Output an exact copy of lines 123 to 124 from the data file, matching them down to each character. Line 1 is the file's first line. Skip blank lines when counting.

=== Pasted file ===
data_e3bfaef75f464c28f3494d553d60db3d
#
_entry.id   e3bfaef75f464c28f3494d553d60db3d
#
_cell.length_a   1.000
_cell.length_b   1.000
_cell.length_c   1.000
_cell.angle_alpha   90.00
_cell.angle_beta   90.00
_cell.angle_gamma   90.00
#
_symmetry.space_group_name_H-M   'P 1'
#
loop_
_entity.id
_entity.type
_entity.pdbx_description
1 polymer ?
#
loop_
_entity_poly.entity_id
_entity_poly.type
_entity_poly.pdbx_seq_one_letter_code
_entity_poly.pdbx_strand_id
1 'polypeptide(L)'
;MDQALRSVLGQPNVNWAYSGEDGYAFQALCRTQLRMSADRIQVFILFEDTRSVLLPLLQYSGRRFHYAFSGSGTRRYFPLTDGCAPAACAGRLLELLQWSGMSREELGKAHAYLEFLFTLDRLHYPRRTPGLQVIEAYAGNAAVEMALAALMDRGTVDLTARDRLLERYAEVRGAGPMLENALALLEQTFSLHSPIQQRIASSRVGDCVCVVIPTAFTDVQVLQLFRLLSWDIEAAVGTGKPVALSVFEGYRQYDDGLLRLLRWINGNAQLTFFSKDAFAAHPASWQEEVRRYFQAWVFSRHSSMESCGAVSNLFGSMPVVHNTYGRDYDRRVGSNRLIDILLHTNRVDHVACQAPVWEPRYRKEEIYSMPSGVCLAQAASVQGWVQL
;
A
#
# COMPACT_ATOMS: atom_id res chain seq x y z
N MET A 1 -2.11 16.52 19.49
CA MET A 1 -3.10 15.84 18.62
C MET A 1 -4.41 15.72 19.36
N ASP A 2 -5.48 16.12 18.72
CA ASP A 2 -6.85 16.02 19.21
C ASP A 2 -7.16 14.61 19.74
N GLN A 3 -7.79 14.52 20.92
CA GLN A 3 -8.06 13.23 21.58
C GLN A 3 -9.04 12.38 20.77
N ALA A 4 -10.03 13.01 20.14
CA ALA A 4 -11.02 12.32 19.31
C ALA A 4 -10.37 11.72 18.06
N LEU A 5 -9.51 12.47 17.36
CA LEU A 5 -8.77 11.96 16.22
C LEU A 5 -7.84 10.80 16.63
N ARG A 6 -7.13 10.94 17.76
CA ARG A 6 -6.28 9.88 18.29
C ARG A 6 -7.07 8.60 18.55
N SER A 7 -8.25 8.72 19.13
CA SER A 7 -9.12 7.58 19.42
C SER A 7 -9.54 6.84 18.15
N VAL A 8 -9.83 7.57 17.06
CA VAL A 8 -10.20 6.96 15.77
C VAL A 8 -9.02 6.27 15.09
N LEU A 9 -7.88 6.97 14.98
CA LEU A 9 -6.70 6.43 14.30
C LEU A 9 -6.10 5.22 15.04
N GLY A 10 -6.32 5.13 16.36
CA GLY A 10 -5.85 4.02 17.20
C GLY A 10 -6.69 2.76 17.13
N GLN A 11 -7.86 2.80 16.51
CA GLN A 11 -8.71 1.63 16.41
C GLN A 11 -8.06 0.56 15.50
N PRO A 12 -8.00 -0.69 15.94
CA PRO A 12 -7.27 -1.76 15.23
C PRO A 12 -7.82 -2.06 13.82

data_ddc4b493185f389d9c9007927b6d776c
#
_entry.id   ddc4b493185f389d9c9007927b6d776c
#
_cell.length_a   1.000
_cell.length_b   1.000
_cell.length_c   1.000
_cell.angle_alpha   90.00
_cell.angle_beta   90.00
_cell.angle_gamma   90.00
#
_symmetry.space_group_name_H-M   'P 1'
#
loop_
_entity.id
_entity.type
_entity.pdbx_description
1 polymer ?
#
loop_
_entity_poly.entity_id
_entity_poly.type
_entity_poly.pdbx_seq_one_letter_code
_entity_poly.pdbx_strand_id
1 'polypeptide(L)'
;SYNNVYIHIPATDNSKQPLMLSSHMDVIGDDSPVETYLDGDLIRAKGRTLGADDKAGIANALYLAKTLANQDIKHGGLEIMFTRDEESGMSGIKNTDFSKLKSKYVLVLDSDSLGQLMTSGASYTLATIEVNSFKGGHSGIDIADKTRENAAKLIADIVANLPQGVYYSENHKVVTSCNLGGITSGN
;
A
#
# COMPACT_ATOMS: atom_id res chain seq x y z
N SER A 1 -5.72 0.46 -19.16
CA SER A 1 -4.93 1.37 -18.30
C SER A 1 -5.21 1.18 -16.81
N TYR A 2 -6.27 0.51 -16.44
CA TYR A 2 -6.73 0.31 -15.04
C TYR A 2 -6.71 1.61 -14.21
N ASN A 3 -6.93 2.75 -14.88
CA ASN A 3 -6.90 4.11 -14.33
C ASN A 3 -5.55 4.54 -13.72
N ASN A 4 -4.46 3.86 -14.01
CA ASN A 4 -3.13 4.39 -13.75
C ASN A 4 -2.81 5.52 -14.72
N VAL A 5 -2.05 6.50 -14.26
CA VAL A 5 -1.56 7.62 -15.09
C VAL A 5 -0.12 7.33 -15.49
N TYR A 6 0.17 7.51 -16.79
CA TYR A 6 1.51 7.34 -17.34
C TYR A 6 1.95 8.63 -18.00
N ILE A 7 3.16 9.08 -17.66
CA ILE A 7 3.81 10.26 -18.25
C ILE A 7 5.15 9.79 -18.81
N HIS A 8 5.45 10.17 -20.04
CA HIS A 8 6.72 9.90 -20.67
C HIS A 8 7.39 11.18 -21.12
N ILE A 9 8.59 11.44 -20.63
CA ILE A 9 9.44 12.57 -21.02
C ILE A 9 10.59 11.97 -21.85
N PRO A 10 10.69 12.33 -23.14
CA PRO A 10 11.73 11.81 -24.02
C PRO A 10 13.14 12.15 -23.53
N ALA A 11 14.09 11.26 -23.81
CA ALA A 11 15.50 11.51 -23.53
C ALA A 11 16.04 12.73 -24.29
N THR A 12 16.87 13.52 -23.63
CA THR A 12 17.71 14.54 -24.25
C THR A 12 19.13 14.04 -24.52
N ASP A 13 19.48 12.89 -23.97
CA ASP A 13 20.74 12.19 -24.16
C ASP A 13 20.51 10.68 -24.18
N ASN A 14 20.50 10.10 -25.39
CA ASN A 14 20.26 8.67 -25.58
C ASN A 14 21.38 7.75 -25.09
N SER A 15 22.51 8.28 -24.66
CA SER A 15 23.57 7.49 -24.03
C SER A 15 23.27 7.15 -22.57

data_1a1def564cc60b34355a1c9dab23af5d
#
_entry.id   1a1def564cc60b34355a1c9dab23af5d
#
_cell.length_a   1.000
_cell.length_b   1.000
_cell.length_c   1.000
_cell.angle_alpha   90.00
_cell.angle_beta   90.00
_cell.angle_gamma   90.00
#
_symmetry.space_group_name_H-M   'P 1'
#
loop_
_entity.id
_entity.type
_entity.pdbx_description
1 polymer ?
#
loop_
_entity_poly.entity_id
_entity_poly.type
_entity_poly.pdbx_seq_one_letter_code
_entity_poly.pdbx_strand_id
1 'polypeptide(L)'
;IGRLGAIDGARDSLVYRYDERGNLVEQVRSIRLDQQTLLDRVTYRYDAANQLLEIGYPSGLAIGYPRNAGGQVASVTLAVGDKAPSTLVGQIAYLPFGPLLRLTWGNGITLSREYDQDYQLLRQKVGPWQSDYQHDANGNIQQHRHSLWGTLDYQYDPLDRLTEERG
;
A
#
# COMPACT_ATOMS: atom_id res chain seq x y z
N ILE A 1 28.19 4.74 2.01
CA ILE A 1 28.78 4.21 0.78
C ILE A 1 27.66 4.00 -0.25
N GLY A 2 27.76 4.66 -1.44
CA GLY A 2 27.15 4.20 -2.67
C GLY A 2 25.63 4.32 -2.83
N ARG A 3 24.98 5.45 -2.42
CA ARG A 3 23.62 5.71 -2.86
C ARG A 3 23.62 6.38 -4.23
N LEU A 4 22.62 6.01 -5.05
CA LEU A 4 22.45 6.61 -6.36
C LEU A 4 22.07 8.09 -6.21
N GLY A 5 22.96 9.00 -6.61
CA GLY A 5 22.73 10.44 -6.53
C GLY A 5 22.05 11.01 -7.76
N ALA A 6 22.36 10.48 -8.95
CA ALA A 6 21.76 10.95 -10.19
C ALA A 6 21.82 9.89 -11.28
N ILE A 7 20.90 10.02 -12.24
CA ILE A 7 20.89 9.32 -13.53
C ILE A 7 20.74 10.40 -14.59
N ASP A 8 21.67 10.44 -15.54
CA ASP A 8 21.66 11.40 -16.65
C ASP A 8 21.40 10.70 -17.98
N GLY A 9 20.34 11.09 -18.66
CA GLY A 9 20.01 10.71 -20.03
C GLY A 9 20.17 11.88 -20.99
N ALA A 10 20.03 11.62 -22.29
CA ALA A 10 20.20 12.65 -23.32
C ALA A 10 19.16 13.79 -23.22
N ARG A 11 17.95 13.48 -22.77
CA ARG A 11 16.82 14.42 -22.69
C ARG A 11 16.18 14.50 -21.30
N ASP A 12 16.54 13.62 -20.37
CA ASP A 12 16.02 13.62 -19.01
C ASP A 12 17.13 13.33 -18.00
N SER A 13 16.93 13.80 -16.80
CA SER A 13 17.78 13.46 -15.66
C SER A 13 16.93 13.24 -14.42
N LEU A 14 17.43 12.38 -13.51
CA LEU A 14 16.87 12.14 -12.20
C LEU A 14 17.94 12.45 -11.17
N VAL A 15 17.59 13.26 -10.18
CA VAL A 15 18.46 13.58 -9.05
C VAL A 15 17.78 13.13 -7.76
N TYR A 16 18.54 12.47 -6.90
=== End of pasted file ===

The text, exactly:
C ILE A 9 10.59 11.97 -21.85
N PRO A 10 10.69 12.33 -23.14